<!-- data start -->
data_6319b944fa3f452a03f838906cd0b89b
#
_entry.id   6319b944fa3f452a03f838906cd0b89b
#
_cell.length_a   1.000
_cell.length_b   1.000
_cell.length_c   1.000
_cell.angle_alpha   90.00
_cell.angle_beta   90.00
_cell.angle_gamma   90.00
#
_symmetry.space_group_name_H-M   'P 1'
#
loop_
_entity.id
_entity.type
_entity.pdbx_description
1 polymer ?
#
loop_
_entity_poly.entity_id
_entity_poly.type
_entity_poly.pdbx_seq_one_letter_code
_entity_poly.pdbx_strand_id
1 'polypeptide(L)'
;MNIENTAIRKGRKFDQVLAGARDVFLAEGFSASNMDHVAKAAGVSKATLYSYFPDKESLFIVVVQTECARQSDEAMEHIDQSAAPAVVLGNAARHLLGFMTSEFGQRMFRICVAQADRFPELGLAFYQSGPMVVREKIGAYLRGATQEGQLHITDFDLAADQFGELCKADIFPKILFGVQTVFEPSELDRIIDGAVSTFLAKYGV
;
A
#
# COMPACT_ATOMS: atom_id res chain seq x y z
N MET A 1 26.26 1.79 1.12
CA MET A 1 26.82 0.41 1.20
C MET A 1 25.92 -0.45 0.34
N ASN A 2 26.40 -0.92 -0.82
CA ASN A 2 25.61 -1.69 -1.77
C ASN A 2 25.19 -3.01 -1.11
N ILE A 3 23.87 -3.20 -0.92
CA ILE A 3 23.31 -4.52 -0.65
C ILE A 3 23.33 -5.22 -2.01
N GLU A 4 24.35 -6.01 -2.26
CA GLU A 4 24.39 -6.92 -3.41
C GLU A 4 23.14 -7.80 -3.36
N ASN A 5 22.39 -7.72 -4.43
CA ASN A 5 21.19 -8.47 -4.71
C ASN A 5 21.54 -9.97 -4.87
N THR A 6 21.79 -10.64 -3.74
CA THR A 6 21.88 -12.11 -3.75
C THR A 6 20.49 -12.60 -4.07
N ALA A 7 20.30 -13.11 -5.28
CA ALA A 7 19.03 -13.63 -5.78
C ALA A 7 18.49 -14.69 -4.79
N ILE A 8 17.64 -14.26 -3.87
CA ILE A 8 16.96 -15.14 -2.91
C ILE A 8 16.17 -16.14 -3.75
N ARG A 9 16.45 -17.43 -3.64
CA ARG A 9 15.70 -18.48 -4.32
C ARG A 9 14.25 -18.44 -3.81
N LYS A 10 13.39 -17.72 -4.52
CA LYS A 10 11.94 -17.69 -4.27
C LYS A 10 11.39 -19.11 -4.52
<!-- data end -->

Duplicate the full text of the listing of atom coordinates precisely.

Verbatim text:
data_6319b944fa3f452a03f838906cd0b89b
#
_entry.id   6319b944fa3f452a03f838906cd0b89b
#
_cell.length_a   1.000
_cell.length_b   1.000
_cell.length_c   1.000
_cell.angle_alpha   90.00
_cell.angle_beta   90.00
_cell.angle_gamma   90.00
#
_symmetry.space_group_name_H-M   'P 1'
#
loop_
_entity.id
_entity.type
_entity.pdbx_description
1 polymer ?
#
loop_
_entity_poly.entity_id
_entity_poly.type
_entity_poly.pdbx_seq_one_letter_code
_entity_poly.pdbx_strand_id
1 'polypeptide(L)'
;MNIENTAIRKGRKFDQVLAGARDVFLAEGFSASNMDHVAKAAGVSKATLYSYFPDKESLFIVVVQTECARQSDEAMEHIDQSAAPAVVLGNAARHLLGFMTSEFGQRMFRICVAQADRFPELGLAFYQSGPMVVREKIGAYLRGATQEGQLHITDFDLAADQFGELCKADIFPKILFGVQTVFEPSELDRIIDGAVSTFLAKYGV
;
A
#
# COMPACT_ATOMS: atom_id res chain seq x y z
N MET A 1 26.26 1.79 1.12
CA MET A 1 26.82 0.41 1.20
C MET A 1 25.92 -0.45 0.34
N ASN A 2 26.40 -0.92 -0.82
CA ASN A 2 25.61 -1.69 -1.77
C ASN A 2 25.19 -3.01 -1.11
N ILE A 3 23.87 -3.20 -0.92
CA ILE A 3 23.31 -4.52 -0.65
C ILE A 3 23.33 -5.22 -2.01
N GLU A 4 24.35 -6.01 -2.26
CA GLU A 4 24.39 -6.92 -3.41
C GLU A 4 23.14 -7.80 -3.36
N ASN A 5 22.39 -7.72 -4.43
CA ASN A 5 21.19 -8.47 -4.71
C ASN A 5 21.54 -9.97 -4.87
N THR A 6 21.79 -10.64 -3.74
CA THR A 6 21.88 -12.11 -3.75
C THR A 6 20.49 -12.60 -4.07
N ALA A 7 20.30 -13.11 -5.28
CA ALA A 7 19.03 -13.63 -5.78
C ALA A 7 18.49 -14.69 -4.79
N ILE A 8 17.64 -14.26 -3.87
CA ILE A 8 16.96 -15.14 -2.91
C ILE A 8 16.17 -16.14 -3.75
N ARG A 9 16.45 -17.43 -3.64
CA ARG A 9 15.70 -18.48 -4.32
C ARG A 9 14.25 -18.44 -3.81
N LYS A 10 13.39 -17.72 -4.52
CA LYS A 10 11.94 -17.69 -4.27
C LYS A 10 11.39 -19.11 -4.52